St. Peter's Hospital used the Mission Statement as a foundation upon which to build a new "Least Restraint Policy." The Mission Statement guided the change process by assisting us to 1) identify the need for change, 2) identify the values and beliefs on which a new policy should be based, 3) identify the need for interdisciplinary planning, and 4) identify the need for staff and family education before implementation of the new policy.
This article describes a small (38 bed) tertiary mental health facility in the community developed as part of the downsizing and replacement of a large provincial mental hospital in British Columbia. Development took place in two phases: an initial pilot project comprised of 12 beds in two open units (1994-2002) and the subsequent rebuilding as a 38 bed facility which included two secure units (2002 - present). The project has attempted to demonstrate the feasibility of integrating a rehabilitation focus into a program that treats some of the most difficult patients. The planning process and philosophy, the patients, program and staffing are reported, together with the informal results from phase 1 and some of the early results from a formal 5-year evaluation of phase 2.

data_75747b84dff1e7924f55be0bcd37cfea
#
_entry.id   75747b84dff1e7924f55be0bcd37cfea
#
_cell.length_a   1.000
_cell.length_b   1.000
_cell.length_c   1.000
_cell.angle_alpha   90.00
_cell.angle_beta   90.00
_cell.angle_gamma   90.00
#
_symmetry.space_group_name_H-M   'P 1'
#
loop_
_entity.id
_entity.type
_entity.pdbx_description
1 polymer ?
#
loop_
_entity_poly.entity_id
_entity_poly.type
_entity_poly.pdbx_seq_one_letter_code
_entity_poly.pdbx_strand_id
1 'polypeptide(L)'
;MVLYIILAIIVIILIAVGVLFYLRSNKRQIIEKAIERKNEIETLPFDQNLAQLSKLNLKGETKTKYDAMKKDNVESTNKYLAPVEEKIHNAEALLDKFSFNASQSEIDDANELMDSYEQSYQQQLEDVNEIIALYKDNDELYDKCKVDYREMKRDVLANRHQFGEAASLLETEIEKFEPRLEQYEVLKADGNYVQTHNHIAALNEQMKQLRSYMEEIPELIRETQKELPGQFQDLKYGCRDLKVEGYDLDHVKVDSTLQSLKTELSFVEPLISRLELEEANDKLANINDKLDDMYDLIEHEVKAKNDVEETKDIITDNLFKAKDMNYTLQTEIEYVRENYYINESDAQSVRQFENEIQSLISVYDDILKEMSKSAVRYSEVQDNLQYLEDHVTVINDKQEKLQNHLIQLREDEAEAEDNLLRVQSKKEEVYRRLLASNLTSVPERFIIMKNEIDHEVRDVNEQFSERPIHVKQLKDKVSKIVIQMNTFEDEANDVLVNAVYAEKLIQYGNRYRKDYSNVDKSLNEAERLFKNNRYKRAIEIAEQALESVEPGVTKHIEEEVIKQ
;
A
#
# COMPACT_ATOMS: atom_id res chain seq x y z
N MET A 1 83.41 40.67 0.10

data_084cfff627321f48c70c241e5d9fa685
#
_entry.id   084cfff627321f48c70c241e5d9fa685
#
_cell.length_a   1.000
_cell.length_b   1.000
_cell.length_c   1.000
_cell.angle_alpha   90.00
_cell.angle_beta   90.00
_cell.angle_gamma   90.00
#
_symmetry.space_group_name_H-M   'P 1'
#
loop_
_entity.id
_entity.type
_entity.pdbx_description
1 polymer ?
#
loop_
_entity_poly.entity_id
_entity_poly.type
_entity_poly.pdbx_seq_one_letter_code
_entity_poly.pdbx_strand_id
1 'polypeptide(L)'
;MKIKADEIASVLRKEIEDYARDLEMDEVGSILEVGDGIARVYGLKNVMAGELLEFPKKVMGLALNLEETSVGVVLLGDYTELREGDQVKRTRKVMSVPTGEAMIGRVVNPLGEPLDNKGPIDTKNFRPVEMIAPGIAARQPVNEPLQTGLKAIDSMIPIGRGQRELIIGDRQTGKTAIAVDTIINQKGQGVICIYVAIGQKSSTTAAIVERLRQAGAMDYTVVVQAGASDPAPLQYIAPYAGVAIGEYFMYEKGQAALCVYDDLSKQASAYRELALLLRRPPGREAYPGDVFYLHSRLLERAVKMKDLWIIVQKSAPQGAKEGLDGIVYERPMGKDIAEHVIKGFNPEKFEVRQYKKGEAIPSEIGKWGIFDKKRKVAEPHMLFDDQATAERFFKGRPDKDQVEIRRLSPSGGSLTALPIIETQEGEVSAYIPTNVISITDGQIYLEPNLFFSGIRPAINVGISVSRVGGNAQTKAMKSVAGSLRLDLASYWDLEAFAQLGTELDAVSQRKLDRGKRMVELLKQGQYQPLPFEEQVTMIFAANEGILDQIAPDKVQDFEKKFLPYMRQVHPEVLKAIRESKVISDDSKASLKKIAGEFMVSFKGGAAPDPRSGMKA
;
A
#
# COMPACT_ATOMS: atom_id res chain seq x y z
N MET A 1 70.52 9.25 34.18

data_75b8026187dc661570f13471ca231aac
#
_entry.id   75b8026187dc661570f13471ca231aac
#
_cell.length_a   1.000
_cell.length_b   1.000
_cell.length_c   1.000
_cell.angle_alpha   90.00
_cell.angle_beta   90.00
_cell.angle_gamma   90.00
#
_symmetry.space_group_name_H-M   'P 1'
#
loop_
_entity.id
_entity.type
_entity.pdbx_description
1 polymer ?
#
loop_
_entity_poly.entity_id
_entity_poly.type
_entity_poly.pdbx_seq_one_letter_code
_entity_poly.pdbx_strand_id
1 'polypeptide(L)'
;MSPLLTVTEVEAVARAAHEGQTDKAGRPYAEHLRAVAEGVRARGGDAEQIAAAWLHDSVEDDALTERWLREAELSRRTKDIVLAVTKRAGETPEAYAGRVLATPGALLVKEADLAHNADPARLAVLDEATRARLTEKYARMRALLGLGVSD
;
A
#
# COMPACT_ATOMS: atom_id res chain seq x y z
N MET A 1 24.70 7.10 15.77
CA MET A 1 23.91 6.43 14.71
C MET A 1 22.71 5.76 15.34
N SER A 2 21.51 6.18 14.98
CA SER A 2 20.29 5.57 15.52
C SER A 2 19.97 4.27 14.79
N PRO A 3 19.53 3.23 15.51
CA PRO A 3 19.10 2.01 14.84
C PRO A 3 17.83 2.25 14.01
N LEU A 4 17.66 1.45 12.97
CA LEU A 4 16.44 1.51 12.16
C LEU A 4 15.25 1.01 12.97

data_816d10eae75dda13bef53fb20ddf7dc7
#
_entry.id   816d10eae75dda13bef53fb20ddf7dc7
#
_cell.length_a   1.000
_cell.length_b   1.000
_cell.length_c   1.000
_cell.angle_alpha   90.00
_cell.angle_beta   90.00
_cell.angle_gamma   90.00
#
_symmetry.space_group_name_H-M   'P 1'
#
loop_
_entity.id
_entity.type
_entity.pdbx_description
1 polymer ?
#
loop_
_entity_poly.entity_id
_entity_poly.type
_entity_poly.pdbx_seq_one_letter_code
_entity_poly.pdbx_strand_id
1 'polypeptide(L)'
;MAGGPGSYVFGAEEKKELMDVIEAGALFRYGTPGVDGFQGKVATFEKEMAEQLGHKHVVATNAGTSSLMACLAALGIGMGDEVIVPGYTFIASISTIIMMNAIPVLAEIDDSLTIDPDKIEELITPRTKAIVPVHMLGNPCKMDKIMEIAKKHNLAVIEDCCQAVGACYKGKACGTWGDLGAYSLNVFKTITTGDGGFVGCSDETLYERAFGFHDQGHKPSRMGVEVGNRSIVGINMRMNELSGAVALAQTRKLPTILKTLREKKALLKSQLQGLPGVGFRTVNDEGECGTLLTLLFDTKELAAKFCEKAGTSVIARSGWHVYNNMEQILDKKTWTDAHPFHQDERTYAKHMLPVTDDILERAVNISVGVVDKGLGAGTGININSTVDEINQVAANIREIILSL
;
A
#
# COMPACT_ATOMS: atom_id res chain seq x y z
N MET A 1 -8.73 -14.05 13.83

Organization of health care for victims of radiation accidents requires well-adjusted organizational activities, including an inpatient clinic with well-equipped reception, dosimetric, karyological and bacteriological laboratories, an intensive care department, a surgical (burn) department, a blood transfusion laboratory and equipment for plasmapheresis and hemosorption. Therapy of such patients should be developed along the following lines: 1) prevention and therapy of infectious complications: 2) blood cell substitution therapy; 3) bone marrow transplantation; 4) detoxicating therapy; 5) correction of water-electrolyte metabolism; 6) therapy of local radiation injuries.
In this study +the purpose to improve diagnostic precision in preclinical forms of late toxemia, the central and peripheral circulation and hemostasis have been evaluated in women during their four day-stay visits scheduled for a pregnancy. Transition of normal pregnancy to "++pre-toxemic" was most commonly seen in the second trimester. Platelet counts and levels of fibrinogen and beta-fibrinogen proved to have the highest predictive value. A decision-making rule was designed for categorization of pregnancies into normal and "++pre-toxemic" and was found to have a 90% efficiency.